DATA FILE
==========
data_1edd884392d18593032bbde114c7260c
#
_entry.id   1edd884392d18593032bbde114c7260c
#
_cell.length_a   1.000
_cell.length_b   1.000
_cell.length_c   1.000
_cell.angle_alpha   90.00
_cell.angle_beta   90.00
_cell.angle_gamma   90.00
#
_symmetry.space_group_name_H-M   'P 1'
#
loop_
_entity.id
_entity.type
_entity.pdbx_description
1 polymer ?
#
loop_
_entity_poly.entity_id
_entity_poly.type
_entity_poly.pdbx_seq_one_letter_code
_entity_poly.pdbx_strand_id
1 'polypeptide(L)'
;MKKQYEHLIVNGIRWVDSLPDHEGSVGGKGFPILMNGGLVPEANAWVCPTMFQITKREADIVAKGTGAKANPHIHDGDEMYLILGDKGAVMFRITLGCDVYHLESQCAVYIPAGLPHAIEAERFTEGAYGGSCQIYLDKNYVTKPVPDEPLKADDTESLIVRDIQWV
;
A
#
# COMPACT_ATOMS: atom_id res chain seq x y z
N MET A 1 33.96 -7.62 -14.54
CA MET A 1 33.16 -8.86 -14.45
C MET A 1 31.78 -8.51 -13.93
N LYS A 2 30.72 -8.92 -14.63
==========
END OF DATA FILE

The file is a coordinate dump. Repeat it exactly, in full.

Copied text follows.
data_1edd884392d18593032bbde114c7260c
#
_entry.id   1edd884392d18593032bbde114c7260c
#
_cell.length_a   1.000
_cell.length_b   1.000
_cell.length_c   1.000
_cell.angle_alpha   90.00
_cell.angle_beta   90.00
_cell.angle_gamma   90.00
#
_symmetry.space_group_name_H-M   'P 1'
#
loop_
_entity.id
_entity.type
_entity.pdbx_description
1 polymer ?
#
loop_
_entity_poly.entity_id
_entity_poly.type
_entity_poly.pdbx_seq_one_letter_code
_entity_poly.pdbx_strand_id
1 'polypeptide(L)'
;MKKQYEHLIVNGIRWVDSLPDHEGSVGGKGFPILMNGGLVPEANAWVCPTMFQITKREADIVAKGTGAKANPHIHDGDEMYLILGDKGAVMFRITLGCDVYHLESQCAVYIPAGLPHAIEAERFTEGAYGGSCQIYLDKNYVTKPVPDEPLKADDTESLIVRDIQWV
;
A
#
# COMPACT_ATOMS: atom_id res chain seq x y z
N MET A 1 33.96 -7.62 -14.54
CA MET A 1 33.16 -8.86 -14.45
C MET A 1 31.78 -8.51 -13.93
N LYS A 2 30.72 -8.92 -14.63